It might seem to go against the ‘cutesy’ traditional decor themes for newborns, but a grey baby nursery is what parents are opting for in 2020. Families are turning their backs on the old-fashioned ‘pink for a girl’ and ‘blue for a boy’ idea, preferring more versatile muted tones for baby’s room. Why is that? Well, maybe because for a while now, grey Scandi design has been so hot. As the middle ground between light and dark, it’s the perfect modern neutral. Offering classy and calming contrasts to colourful tones, it creates cool yet comforting scenery for a baby’s nursery decor. Grey pretty much matches anything too. For example, a grey crib will fit into the parent’s bedroom, and can be used by either gender. In shared rooms, grey and pastel toys can seamlessly work for more than one child. A grey theme can also be adapted for a new sibling if they come along, rather than having to strip everything back and start again when tastes change. It’s all simply a case of changing the accent colour.

Grey on the road

It’s not only decor where grey is a popular choice either. Grey travel systems are the new kid on the block, adopting new fabrics and materials to offer a premium feel to parents with an eye for design. The colour is also a new favourite with parents who are moving away from the traditional black, choosing a grey car seat which typically fits in with more car interiors too. With slings and carriers, softer greys are coming through in fabrics, and can easily coordinate with a wider choice of clothing colours.

Adding a splash of colour

Grey and white nurseries may not be for everyone however.  Equally en vogue at the moment, is adding a colour pop to balance the neutral greys. Teals, blush pink, corals, yellows and mint greens as well as the new earthy tones can all stop a grey nursery from feeling flat and bland. Grey and yellow nurseries add a burst of sunshine and are particularly trendy for a gender neutral room. Yellow accessories and soft furnishings are widely available for a range of budgets, and can really lift the greys with a modern edge. Or for a new take on the traditional colours of baby rooms, blues or teals can add coolness, whereas a pink and grey nursery gives a subtle and softer feel. By adding baby blankets with coloured trims, wall art, rugs, and toys, or for the more adventurous, a feature wall, grey rooms can be transformed with a simple injection of colour.  We love the range on offer from Natural Baby Shower.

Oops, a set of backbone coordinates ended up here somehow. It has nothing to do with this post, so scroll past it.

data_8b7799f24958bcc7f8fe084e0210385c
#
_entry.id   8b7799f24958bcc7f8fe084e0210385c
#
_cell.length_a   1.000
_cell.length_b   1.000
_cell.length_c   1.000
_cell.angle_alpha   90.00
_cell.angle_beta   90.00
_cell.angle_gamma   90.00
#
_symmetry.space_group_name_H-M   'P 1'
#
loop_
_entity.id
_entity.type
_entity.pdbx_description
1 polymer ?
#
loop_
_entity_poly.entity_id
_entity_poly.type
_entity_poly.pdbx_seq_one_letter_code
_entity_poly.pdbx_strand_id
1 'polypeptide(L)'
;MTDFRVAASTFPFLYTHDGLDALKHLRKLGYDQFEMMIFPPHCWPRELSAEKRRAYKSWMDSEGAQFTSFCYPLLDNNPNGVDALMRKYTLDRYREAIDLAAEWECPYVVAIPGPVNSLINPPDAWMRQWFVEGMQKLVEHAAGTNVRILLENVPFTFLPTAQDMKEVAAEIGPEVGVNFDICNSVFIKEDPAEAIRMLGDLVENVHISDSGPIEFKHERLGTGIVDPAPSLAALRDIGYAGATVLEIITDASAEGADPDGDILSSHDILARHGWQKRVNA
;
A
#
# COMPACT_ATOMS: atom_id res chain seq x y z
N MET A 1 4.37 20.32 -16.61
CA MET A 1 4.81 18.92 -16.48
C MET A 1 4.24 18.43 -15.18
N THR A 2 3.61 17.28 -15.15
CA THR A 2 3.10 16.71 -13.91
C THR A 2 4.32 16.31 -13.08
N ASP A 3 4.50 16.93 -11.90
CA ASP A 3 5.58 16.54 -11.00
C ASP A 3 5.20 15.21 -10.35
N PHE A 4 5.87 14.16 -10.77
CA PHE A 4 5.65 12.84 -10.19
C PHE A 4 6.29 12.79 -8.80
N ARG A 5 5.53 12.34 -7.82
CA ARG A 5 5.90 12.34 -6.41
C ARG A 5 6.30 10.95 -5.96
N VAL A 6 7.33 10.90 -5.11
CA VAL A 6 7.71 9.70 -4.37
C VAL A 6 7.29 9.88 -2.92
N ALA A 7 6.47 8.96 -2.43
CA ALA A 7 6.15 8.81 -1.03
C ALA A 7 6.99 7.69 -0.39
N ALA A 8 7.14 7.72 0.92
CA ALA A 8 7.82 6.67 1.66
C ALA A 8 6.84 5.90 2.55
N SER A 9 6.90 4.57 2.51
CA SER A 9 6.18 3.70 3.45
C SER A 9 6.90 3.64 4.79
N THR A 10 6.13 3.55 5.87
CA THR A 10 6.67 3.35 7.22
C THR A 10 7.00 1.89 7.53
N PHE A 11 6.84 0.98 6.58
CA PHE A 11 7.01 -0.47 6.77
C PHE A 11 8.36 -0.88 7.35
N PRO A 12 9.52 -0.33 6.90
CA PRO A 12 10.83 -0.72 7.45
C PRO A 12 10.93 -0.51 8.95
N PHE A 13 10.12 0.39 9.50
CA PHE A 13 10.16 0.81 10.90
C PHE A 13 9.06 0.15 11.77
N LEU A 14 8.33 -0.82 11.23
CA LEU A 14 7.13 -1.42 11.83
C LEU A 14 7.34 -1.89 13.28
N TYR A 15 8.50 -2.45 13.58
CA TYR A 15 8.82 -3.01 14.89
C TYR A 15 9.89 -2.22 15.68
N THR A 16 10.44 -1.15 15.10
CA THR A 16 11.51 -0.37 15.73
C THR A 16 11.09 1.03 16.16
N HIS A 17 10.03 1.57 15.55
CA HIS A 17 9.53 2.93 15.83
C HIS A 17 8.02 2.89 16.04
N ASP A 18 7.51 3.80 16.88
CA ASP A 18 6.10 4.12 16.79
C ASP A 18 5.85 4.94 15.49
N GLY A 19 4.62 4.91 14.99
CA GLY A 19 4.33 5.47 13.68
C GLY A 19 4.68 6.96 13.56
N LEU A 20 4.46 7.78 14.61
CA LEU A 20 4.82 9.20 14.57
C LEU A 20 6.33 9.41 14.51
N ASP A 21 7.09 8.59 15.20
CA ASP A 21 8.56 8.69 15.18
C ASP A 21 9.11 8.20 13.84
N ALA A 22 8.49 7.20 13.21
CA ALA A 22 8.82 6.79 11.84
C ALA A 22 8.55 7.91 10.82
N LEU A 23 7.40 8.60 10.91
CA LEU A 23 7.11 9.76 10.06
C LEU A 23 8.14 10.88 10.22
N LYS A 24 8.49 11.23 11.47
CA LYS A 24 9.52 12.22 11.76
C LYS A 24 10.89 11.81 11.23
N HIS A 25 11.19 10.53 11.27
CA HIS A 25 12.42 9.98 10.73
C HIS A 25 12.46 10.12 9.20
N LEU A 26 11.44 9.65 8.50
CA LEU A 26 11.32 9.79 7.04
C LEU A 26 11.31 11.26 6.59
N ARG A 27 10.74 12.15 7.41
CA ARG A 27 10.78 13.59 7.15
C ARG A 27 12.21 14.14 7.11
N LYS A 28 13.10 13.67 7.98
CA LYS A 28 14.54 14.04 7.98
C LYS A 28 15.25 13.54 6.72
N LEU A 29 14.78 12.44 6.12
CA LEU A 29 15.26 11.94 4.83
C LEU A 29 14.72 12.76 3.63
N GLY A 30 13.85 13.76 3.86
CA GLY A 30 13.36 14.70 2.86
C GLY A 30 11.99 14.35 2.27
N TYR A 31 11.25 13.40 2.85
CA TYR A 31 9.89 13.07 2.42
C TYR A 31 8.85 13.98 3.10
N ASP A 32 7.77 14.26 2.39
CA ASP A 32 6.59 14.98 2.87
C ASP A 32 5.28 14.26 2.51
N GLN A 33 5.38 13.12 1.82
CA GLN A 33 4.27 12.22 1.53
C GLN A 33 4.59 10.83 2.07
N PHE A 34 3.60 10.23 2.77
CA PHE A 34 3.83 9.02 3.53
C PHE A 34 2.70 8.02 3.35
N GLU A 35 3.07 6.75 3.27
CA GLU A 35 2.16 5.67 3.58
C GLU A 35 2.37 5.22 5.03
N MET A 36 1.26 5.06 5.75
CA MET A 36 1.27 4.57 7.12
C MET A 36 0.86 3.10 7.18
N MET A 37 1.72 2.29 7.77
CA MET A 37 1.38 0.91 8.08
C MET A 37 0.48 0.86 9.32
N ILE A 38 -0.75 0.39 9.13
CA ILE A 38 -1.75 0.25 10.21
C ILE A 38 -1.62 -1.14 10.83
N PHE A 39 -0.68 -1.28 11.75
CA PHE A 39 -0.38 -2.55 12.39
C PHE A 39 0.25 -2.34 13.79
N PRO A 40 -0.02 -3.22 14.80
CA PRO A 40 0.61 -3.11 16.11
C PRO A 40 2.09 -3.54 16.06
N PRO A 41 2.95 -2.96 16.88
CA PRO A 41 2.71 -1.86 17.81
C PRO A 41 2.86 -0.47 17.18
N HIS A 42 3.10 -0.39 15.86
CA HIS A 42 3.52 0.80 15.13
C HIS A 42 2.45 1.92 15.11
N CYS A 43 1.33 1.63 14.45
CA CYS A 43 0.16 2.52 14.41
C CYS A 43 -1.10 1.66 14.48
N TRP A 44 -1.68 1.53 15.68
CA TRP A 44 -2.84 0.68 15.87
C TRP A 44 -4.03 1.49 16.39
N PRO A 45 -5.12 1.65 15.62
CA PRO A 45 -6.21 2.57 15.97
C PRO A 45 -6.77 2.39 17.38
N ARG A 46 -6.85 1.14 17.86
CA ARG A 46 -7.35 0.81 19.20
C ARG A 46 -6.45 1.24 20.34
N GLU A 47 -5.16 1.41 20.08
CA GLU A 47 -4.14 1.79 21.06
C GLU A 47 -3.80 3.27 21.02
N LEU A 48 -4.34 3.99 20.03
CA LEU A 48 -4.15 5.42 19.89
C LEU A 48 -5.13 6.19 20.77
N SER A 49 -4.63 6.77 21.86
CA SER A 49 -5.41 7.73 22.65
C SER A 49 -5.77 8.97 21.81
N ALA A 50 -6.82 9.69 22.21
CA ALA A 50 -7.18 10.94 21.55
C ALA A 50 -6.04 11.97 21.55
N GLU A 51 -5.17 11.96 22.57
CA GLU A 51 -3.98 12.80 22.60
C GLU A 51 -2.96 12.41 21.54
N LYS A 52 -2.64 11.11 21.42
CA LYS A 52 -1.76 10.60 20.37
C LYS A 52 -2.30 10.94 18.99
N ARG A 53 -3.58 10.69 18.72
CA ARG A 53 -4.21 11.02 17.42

Grey Nursery Products

We have picked some of our favourite grey products for you to choose from to complement your grey nursery colour scheme: Reusable natural cotton washcloths from Amawrap which also come in a grey colour Reusable Wash Cloths (Large, Pack of 5) The Shnuggle Air Crib to Cot Combines all the key features of baby’s first bed to provide a safe, close and cosy sleep space from birth, but is uniquely designed to grow with baby;  Rosa and Bo Nesting babies – these cute Russian Doll inspired toys are suitable from birth and look lovely in the nursery. Hippychick Cellular Blanket Nattou Tembo Rocker – £109.95 Mama Designs Babasac cloud sleeping bag Train toy from Nordi Baby which looks great on the nursery shelf too! The Gaia Baby Rocking Chair and Footstool
dads mental health

Dad’s Mental Health

dads mental health

Let's focus on Dad...


“How’s Mum?  Mum and baby well?”,  “Everything OK with Mum?”,  “New Mum? – How are things?”

It’s no secret that becoming a new mum can be a roller coaster whilst adjustments are made to life with a tiny human.  Sore nipples, leaking breasts, sleepless nights, guilt doubt, overwhelming love, happiness, anxiety, the list of emotions is endless.  However, over the years we have become far better at recognising when mums may be struggling emotionally and have a wealth of services all designed to care for maternal mental health.

But what about partners?  How often do we ask about them?  How often do we stop to consider the massive changes that have occurred in their life?  Rarely!  And, astonishingly, nowhere in our official maternity care guidelines does it mention the wellbeing of partners.